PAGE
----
Former U student killed in Somalia Friday


Mohamoud Hassan was a University of Minnesota junior with a bright future that came to an abrupt and uncertain end in his war-torn homeland.

The civil engineering major was one of at least 20 Twin Cities Somali men who left friends and family in America to join the Somali rebel group Al-Shabab and defend his homeland against invading Ethiopian troops. The U.S. government labeled Al-Shabab a foreign terrorist group in 2008.

The 23-year-old was killed in Mogadishu Friday evening, but details of how he died have not been confirmed.

Those who expected Hassan to achieve his education and career goals were disappointed when he left Minneapolis in the fall of his junior year to fight in the war in Somalia.

Friends say Hassan’s family members received the news of his death through a phone call from Somalia. His death was confirmed at an evening prayer at the Abu-Bakr As-Saddique Islamic Center .

According to friends, Hassan was with other Al-Shabab members on his way to break his daily Ramadan fast when he was attacked.

“It’s weird that he’s not here because he was with us last Ramadan,” said a tearful Saida Hassan, an elementary education junior at the University.

It is unclear how the Somali men left the Twin Cities. There has been speculation that the Abu-Bakr As-Saddique Islamic Center was involved in sending the men to Somalia, allegations which the mosque denies.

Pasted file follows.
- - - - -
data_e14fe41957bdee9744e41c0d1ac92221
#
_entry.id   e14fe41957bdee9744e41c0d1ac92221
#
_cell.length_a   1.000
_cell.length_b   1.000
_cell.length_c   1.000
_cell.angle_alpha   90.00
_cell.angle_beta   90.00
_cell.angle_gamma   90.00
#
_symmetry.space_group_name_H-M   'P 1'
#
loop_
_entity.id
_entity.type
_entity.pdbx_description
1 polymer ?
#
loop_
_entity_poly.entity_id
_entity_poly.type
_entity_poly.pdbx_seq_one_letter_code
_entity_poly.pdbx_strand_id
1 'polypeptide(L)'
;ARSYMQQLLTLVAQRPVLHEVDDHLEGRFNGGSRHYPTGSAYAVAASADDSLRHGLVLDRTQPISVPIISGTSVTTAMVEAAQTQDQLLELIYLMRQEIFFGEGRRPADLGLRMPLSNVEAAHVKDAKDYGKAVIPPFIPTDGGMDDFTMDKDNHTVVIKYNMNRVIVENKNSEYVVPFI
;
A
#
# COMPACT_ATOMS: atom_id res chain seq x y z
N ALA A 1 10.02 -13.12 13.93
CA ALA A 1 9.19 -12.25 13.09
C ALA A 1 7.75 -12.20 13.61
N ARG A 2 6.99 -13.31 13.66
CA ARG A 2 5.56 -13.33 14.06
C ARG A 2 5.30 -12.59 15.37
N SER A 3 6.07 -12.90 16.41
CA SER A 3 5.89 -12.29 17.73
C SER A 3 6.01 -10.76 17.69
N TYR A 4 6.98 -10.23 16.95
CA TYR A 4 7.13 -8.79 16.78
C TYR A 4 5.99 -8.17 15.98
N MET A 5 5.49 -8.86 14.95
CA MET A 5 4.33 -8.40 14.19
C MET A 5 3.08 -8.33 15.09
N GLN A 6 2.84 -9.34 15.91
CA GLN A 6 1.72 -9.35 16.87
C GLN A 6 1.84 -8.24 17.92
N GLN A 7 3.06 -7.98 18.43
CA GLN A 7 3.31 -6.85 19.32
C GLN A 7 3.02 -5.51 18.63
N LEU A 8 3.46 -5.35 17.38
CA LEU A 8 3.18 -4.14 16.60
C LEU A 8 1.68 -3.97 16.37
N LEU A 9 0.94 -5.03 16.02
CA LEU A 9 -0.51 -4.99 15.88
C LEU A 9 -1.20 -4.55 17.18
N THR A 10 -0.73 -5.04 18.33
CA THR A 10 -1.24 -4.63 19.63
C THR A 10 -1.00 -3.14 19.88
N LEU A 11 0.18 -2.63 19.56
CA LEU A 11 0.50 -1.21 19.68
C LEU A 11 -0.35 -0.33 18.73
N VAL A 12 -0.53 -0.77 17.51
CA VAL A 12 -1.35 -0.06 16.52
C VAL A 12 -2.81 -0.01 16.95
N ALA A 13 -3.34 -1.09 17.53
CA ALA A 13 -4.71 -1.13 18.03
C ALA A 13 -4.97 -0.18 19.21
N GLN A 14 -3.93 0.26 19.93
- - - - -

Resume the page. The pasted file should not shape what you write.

An FBI investigation of the mosque is pending.

Hassan’s friends say he revealed no signs that he was planning to leave. Even in the weeks before he left, Hassan worried about being late for class and acted “normal,” psychology junior Muna Mohamed said. Mohamed noticed this was the “total opposite” of the behavior of Abdisalan Ali, another University student who left last year to fight in Somalia.

After Hassan left, he kept minimal contact with the outside world because “he knew he was being watched,” said Saleh Ali, an agriculture and food business management sophomore

The transformation

Friends say Hassan paid more attention to the war between Somalia and Ethiopia as it began to escalate during his sophomore year.

“He saw people getting killed, women being raped. He couldn’t bear that. He had to help the Somali community, unite us and fight the people killing us,” Ali explained.

In an essay dated May 2007 posted on Bartamaha, a Somali Web site, Hassan wrote, “Our people are tired of the sad state that we are in … Is it fair for a nation of 10 million people to be held hostage by a handful of thugs driven by selfish interests? … After 13 or 14 peace conferences, a major UN intervention and a couple of previous governments when is enough really enough?”

Hassan’s friends noticed he became more religious in the spring of his sophomore year, changing from a “hip-hop guy” donning a baggy t-shirt and jeans to a “modest, straight brother,” wearing a traditional, long white-colored garment, Ali said. Hassan even told friends to stop calling him by his once nickname “Snake” and went by the name “Bashir” instead.

Saida Hassan said people used to underestimate Hassan’s intellect because he wasn’t the “nerd-looking type.” After the transformation, people looked up to him, Mohamed said.